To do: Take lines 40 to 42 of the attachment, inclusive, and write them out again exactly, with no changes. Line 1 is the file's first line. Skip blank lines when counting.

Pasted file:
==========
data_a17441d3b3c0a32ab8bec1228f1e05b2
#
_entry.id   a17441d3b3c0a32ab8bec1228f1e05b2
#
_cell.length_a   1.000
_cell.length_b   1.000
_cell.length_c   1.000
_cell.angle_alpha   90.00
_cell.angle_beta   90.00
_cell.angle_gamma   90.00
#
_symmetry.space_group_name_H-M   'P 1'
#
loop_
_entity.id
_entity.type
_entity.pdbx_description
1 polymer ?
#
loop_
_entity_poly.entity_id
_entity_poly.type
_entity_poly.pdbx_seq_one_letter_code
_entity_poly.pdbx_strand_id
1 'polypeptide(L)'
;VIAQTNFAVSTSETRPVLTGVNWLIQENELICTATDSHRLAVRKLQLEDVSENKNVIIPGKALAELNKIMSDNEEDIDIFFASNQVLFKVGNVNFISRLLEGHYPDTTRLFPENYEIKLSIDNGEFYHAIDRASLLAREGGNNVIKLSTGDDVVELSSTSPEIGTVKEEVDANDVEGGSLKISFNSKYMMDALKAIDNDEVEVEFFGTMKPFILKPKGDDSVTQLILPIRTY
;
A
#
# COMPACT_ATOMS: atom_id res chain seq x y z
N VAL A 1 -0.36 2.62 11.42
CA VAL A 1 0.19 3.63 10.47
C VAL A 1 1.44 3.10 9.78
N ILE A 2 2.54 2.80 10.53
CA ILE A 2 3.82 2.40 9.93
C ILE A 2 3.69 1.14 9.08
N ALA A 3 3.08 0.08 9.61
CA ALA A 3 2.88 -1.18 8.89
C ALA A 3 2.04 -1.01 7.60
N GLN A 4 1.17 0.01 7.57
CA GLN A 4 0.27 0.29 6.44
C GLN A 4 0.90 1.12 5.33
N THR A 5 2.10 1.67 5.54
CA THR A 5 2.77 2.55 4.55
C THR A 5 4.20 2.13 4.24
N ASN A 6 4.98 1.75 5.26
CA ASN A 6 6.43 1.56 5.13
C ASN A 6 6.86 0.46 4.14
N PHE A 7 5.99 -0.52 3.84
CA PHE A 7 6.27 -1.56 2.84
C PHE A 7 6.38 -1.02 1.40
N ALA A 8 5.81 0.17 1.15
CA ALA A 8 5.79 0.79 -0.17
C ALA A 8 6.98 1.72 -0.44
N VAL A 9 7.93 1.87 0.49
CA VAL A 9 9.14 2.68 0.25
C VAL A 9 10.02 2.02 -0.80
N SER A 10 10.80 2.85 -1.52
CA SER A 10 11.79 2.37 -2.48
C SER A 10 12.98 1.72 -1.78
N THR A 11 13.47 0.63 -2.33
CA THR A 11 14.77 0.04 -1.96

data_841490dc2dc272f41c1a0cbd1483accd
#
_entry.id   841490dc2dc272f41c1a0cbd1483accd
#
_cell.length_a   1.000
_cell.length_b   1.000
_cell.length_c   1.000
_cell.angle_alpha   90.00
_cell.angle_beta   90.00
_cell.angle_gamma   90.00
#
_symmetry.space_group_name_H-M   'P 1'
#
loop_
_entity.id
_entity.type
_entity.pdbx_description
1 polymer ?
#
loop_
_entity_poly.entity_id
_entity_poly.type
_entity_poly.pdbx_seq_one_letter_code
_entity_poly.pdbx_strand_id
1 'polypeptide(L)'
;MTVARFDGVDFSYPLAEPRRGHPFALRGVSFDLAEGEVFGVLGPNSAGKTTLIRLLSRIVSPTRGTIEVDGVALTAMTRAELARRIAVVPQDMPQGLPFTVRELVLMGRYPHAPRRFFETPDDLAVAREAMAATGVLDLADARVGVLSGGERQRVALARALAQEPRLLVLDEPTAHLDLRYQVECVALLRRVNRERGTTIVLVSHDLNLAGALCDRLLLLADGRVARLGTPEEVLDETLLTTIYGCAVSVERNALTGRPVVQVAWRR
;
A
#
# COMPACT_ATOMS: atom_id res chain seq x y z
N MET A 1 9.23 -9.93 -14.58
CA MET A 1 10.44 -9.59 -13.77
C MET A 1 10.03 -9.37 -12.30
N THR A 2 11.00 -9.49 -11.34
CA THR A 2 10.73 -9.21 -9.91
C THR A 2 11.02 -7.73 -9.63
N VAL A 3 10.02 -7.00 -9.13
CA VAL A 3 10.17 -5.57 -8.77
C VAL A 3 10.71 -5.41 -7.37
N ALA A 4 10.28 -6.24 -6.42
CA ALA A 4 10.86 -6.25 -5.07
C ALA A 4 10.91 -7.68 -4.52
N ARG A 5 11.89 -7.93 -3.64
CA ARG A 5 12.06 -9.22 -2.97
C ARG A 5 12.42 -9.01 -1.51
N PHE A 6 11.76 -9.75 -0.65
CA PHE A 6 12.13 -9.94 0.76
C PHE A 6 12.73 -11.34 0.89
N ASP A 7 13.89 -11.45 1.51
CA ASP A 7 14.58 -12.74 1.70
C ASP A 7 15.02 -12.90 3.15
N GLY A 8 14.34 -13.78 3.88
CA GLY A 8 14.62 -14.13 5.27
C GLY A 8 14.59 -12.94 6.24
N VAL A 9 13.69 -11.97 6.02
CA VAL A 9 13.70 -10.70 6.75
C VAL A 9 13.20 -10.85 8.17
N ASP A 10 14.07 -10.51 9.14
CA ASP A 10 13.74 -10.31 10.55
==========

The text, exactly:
N GLN A 4 1.17 0.01 7.57
CA GLN A 4 0.27 0.29 6.44
C GLN A 4 0.90 1.12 5.33